James Humes 1934-2020: Irrepressible Admirer of Old Excellence

James Humes 1934-2020: Irrepressible Admirer of Old Excellence

James Calhoun Humes

has died at 85. From his celes­tial perch, he is prob­a­bly won­der­ing about this lit­tle trib­ute. He was con­vinced, I heard, that he had giv­en “mor­tal affront” by his imper­son­ations of Sir Win­ton Churchill. Or, in my case, by pub­lish­ing a book of Churchill quotes, many of which he man­gled, some of which he made up. I guess in lat­er life, he thought we’d writ­ten him off. Not quite.
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Humes was born in Penn­syl­va­nia to Samuel Hamil­ton Humes and Elenor Kathryn Gra­ham. He was descend­ed from ear­ly set­tlers of Vir­ginia and Ten­nessee. His emi­grant ances­tor was Thomas Humes (1768-1816), born in Cas­tle Hume, Fer­managh, Ire­land. He was a descen­dant of Irish nobil­i­ty and Scot­tish roy­al­ty. His great-great-grand­fa­ther had invit­ed Lin­coln to Get­tys­burg in 1863.
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Ipso fac­to, Humes was what we used to call a “blue blood.” His prog­e­ny car­ried on the tra­di­tion. His daugh­ter matric­u­lat­ed at the famous St Paul’s School in Con­cord, New Hamp­shire. On her first day, one of her more left-lean­ing teach­ers asked new stu­dents their pol­i­tics. Miss Humes replied: “I’m a monar­chist.” Con­grats and high fives all round. They thought she’d said “Marx­ist.”

Meeting Sir Winston

We met over shared admi­ra­tion of Sir Win­ston Churchill, whom Jamie had actu­al­ly met as a boy of 19. It was 27 May 1953. Churchill was serv­ing his sec­ond (well, tech­ni­cal­ly his third) term as Prime Min­is­ter. He had just spo­ken at West­min­ster Hall on the upcom­ing Coro­na­tion of Her Majesty The Queen. Humes was enrolled at Stowe School in Buck­ing­hamshire, on an Eng­lish-Speak­ing Union schol­ar­ship.

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They met out­side a lift (ele­va­tor). “Sir,” spoke up the pre­co­cious school­boy: “What should I study?” The great man looked at him: “Young man, study his­to­ry. In his­to­ry lie all the secrets of state­craft.” Back at Stowe, Humes took down his dorm room poster of Boston Red Sox colos­sus Ted Williams and replaced it with a poster of Win­ston Spencer Churchill.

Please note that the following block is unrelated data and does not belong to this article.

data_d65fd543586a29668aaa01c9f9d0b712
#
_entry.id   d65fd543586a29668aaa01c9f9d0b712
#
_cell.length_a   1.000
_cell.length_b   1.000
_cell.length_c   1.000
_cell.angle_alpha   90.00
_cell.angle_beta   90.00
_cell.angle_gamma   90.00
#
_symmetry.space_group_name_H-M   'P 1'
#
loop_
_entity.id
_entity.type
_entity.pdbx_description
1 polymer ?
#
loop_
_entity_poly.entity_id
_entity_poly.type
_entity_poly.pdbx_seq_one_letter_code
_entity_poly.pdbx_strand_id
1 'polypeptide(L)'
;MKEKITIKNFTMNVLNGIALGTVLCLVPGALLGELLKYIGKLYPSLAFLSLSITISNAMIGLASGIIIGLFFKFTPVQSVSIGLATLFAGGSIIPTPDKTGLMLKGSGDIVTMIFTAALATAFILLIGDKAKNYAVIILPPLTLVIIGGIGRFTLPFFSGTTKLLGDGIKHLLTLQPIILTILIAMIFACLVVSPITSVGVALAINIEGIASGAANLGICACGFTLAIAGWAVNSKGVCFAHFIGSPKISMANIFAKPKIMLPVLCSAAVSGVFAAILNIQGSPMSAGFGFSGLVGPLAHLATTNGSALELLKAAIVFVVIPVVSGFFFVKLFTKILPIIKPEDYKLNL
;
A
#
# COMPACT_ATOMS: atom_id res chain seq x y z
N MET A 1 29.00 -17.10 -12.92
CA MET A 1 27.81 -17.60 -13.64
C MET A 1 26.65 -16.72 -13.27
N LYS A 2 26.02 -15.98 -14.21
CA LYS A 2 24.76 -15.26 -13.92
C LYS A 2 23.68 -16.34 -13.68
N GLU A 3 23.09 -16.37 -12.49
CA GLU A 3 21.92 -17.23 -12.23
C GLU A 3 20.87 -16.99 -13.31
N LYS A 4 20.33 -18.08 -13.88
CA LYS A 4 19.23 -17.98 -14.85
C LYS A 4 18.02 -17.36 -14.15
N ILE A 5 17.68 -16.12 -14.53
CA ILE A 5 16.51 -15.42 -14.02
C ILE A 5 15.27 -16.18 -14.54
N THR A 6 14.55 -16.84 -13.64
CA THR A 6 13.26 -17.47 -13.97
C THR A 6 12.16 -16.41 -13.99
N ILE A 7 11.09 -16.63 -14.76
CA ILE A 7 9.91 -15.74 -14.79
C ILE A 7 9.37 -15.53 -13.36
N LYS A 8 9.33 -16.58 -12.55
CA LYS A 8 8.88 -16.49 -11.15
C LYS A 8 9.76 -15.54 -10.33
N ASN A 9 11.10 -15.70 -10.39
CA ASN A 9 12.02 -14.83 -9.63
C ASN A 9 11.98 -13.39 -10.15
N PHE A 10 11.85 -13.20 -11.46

Humes stud­ied Law at The George Wash­ing­ton Uni­ver­si­ty and became a pres­i­den­tial speech­writer, begin­ning with Eisen­how­er. In 1968, his ency­clo­pe­dic knowl­edge of Amer­i­can his­to­ry attract­ed notice of the Nixon cam­paign. He wrote speech­es for Pres­i­dents Nixon and Ford as well. He met his late wife Dianne when she was on Vice-Pres­i­dent Nixon’s staff in the late 1950s.

Lat­er Humes wrote sev­er­al books about Churchill, Lin­coln and oth­ers. The best Churchill titles were The Sir Win­ston Method: The Five Secrets of Speak­ing the Lan­guage of Lead­er­ship (1991) and Speak Like Churchill, Stand Like Lin­coln (2002). These are worth seek­ing out, because they are the only analy­ses of Churchill’s ora­to­ry from a pres­i­den­tial speech­writer.

One of a kind

Jamie Humes left us with a pas­sel of mem­o­ries, not all of them com­fort­able. We caught him puff­ing a big cig­ar in defi­ance of the rules at Churchill con­fer­ences, even before the age of No-Smok­ing-At-All. This caused a young doo­fus from The New Repub­lic to brand us all as cig­ar-smok­ing Win­ston wannabees. Espe­cial­ly when he heard Humes imper­son­ate Sir Win­ston.
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That was not some­thing I ever enjoyed. Jamie just dolled up the image, play­ing a car­i­ca­ture. With great excep­tions—Robert Hardy, Gary Old­man—imper­son­ators over­play the role and over­do the props. We had to warn him nev­er to per­form in front of Lady Soames—noto­ri­ous­ly the hard­est audi­ence of all!